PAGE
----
Discouraged by Current Events? Here Are 10 Ways to Lift up Your Heart

“And we know that in all things God works for the good of those who love him, who have been called according to his purpose.” (Romans 8:28)

Eugène Burnand, “Peter and John Run to the Empty Tomb,” 1898
Eugène Burnand, “Peter and John Run to the Empty Tomb,” 1898 (photo: Public Domain)

I recently found myself working harder than usual at optimism. I won’t itemize the reasons; we all have our lists. But I came to realize that there were things on my list that needed to be removed — things that had emmeshed me deeper into the world than God intended for me to live. 

All the bad news had given me a bad frame of mind. I had become too invested in the “game,” getting angry at the referees and wondering why God was letting players get away with fouls. And it was not just politics. The Church seems not to have been scoring points lately. Oh me, oh my, where was a faithful Catholic to go? 

Wrong attitude. 

Rather than waiting for God to clean house, it’s up to us to put our own houses in order. Of course we must care about what goes on around us — living the Beatitudes — but huddling with the self-righteous to criticize everyone else undercuts the Gospel message. Disappointment is not supposed to bring us to despair, but to draw us nearer to our God for the strength to continue on ever stronger. 

Yes, the culture is leading many astray, but resistance is made possible through holiness. Anger and despair are temptations from the evil one. Jesus taught us a better way: to pick up our cross and follow him, our Savior — the victor who was not afraid of losing, having lost his life for our sake. 

I came to see that the heaviness upon me was an unnecessary yoke that could be lifted by reordering my thinking. Here are some thoughts that have helped me to regain a joy and peace anchored in Christ. 

1. Everything is happening under God’s watch, so we should be at peace: “Jesus replied, ‘You do not realize now what I am doing, but later you will understand’” (John 13:7). “And we know that in all things God works for the good of those who love him, who have been called according to his purpose” (Romans 8:28).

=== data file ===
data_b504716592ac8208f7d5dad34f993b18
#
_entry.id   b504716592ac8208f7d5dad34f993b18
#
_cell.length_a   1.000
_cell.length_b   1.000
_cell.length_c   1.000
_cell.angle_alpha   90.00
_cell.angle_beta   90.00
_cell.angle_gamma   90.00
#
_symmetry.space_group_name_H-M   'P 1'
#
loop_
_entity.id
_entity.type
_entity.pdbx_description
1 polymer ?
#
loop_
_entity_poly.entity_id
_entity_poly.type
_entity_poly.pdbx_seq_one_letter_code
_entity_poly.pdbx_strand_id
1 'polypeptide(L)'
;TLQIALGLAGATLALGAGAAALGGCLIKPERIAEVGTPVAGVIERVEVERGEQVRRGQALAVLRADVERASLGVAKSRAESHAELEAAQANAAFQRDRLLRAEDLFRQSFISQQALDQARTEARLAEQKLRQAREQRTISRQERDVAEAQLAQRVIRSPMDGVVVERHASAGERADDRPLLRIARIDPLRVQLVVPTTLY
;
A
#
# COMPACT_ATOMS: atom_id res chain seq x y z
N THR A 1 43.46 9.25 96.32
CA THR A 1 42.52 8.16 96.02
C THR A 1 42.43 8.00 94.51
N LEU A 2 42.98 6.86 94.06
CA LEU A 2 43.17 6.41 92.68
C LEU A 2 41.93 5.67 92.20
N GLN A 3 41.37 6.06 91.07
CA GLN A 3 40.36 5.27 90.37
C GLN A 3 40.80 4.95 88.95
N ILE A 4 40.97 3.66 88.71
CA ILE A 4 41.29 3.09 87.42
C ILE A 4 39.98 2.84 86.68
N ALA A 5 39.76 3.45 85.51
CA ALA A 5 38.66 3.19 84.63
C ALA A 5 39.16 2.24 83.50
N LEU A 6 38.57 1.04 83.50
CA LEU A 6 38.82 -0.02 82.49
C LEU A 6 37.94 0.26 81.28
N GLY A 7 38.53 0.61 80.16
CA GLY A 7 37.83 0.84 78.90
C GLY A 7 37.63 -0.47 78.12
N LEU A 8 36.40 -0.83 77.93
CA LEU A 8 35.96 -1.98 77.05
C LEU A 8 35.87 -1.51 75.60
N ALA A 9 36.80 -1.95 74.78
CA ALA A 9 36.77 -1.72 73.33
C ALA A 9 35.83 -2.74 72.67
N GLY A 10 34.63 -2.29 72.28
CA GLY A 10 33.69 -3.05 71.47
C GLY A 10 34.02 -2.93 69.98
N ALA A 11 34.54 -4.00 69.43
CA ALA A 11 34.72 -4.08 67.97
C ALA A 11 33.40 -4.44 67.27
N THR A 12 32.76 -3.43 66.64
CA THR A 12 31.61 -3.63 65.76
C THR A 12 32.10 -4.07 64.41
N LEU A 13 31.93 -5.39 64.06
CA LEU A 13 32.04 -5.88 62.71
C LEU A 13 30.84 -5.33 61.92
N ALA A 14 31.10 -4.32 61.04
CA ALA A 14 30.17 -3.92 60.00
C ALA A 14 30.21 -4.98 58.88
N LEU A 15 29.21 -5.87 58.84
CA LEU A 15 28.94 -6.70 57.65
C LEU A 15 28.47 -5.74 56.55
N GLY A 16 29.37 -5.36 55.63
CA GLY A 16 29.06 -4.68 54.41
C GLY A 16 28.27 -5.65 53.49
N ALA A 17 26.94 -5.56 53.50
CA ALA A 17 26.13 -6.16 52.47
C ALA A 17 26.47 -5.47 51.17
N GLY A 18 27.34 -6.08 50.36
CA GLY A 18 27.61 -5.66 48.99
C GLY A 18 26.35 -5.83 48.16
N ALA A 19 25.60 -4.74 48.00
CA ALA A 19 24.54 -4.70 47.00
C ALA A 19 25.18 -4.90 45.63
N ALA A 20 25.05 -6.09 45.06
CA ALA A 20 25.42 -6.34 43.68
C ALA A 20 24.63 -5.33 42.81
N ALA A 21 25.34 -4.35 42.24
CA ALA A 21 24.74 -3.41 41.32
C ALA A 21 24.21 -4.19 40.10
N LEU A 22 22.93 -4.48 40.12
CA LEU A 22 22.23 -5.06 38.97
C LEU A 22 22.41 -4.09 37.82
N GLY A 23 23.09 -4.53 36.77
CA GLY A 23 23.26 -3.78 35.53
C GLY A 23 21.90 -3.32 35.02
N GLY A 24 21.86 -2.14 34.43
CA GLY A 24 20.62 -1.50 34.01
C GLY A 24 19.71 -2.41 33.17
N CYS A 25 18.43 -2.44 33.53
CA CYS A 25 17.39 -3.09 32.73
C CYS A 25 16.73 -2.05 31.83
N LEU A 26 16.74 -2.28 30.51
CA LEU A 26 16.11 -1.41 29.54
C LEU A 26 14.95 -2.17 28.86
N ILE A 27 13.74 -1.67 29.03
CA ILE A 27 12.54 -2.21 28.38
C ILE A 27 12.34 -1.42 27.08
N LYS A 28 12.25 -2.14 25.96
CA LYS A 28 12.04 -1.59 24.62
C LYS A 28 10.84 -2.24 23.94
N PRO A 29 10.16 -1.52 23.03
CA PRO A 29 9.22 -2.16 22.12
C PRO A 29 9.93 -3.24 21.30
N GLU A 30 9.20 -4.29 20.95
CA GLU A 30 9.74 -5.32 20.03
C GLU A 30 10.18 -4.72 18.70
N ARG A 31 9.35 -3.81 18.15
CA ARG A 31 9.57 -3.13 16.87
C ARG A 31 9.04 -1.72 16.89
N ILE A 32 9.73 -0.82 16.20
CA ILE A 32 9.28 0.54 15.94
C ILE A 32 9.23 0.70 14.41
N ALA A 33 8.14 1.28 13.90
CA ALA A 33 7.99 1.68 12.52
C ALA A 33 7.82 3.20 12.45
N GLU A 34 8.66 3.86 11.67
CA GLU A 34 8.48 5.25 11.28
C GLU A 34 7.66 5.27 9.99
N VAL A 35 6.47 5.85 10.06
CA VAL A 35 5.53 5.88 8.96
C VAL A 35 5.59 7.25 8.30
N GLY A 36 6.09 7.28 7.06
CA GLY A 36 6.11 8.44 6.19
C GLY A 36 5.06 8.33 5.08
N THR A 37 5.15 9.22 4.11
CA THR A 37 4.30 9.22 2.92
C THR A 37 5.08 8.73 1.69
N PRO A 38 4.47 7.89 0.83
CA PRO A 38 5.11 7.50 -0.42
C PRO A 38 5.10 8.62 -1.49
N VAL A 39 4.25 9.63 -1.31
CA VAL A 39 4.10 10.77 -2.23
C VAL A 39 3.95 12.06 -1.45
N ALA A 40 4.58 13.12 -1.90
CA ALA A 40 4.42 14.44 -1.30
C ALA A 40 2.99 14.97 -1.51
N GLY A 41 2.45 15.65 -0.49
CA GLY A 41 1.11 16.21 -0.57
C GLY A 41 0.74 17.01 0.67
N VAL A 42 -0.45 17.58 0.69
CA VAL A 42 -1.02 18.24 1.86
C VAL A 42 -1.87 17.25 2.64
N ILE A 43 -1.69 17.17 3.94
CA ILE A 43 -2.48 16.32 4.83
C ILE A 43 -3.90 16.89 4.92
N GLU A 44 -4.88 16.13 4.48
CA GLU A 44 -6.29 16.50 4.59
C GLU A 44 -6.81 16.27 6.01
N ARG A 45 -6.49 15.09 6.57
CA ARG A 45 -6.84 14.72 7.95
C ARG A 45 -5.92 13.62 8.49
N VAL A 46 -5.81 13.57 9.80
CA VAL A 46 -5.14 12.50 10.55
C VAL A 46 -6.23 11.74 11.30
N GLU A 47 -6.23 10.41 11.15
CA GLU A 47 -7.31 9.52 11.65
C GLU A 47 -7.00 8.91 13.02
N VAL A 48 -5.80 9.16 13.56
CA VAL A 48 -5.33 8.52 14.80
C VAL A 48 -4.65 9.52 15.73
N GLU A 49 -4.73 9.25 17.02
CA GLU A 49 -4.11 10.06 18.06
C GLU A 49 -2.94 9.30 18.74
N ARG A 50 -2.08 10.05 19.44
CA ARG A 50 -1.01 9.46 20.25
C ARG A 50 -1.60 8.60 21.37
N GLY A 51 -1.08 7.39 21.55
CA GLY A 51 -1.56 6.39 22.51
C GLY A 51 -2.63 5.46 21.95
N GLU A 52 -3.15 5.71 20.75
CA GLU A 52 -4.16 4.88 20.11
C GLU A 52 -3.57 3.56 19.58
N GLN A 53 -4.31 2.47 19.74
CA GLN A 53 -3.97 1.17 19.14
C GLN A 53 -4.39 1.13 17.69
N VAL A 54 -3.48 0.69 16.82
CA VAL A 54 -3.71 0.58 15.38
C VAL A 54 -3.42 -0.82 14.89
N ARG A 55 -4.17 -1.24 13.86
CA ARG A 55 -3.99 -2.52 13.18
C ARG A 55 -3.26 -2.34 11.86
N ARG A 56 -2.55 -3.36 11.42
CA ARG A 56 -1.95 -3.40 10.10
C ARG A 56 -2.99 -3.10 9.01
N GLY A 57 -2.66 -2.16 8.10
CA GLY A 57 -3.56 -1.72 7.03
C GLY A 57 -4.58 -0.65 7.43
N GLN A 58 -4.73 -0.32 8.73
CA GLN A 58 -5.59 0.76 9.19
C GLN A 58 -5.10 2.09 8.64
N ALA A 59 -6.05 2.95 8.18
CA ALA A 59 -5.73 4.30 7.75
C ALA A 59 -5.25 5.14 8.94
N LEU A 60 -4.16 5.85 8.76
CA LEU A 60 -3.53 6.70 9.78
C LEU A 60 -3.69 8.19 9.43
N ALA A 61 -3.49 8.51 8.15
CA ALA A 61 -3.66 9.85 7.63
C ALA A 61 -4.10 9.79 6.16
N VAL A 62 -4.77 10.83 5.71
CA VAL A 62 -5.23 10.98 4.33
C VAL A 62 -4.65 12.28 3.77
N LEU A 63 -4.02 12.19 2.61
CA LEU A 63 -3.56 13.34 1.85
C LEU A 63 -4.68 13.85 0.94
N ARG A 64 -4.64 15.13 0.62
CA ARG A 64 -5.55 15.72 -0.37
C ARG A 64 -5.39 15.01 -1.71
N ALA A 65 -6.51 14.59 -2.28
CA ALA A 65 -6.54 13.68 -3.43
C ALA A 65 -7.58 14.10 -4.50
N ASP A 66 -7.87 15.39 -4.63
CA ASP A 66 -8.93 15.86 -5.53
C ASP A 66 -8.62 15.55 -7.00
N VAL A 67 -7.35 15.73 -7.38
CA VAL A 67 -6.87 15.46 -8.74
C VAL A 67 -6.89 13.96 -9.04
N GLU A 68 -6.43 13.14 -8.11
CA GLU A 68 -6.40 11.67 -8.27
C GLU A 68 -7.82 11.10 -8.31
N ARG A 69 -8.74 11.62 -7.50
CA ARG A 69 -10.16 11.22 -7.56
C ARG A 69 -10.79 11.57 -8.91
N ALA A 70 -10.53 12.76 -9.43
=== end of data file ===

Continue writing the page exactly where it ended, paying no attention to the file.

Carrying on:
2. You can hate situations but not people. Pray for the players, regardless of their politics. It’s a way to love our enemies as ourselves as Jesus commanded. 

3. Every disappointment is an opportunity for grace. We can offer up even the little irritations for our intentions. 

4. Accept reality and then navigate our place in it. God put us here at this time and will guide us when we ask. 

5. Worry is not a prayer. Padre Pio said, “Pray, hope, and don’t worry.” Jesus told us in Matthew 6:34: “Therefore do not worry about tomorrow, for tomorrow will worry about itself. Each day has enough trouble of its own.”

6. Pray the Novena of Holy Surrender written by Father Dolindo Ruotolo (1882-1971) who lived in Naples, Italy, and has the title “Servant of God.” Each short prayer said for nine days is followed 10 times with, “O Jesus, I put all my trust in you; take care of everything.” It’s a powerful saying that can be said on its own whenever stress or sadness strikes. 

7. Jesus forewarned of division so he expects us to rise to the occasion. “They will be divided, father against son and son against father, mother against daughter and daughter against mother, mother-in-law against daughter-in-law and daughter-in-law against mother-in-law" (Luke 12:53). 

8. Accept the Christian challenge without complaining. “Then Jesus told his disciples, ‘If anyone would come after me, let him deny himself and take up his cross and follow me. For whoever would save his life will lose it, but whoever loses his life for my sake will find it. For what will it profit a man if he gains the whole world and forfeits his soul? Or what shall a man give in return for his soul?‘” (Matthew 16:24-26)

9. Keep the faith. “Trust in him at all times, you people; pour out your hearts to him, for God is our refuge” (Psalm 62:8). “And those who know your name will put their trust in you, For you, O Lord, have not forsaken those who seek you” (Psalm 9:10).

10. Do more of the things that give you strength — prayer, adoration, fasting, reading the Bible, and performing acts of mercy — so that your soul will be well. Eat healthy, exercise and get fresh air so you feel good in mind and body. Clean, declutter and organize to be at peace in your surroundings.

It’s time to recover our resolve and perspective and see again what it means to be a Christian. God gave us a command: “You shall love the Lord your God with all your heart and with all your soul and with all your mind. This is the great and first commandment. And a second is like it: You shall love your neighbor as yourself.”

In that respect, nothing has changed. And nor should we.

Rohingya Muslim refugees gather during the Eid al-Fitr holiday inside their temporary settlement on May 14, 2021 in New Delhi, India. A lockdown is in effect as COVID-19 cases have surged in India, causing a shortage of oxygen supplies across the country.

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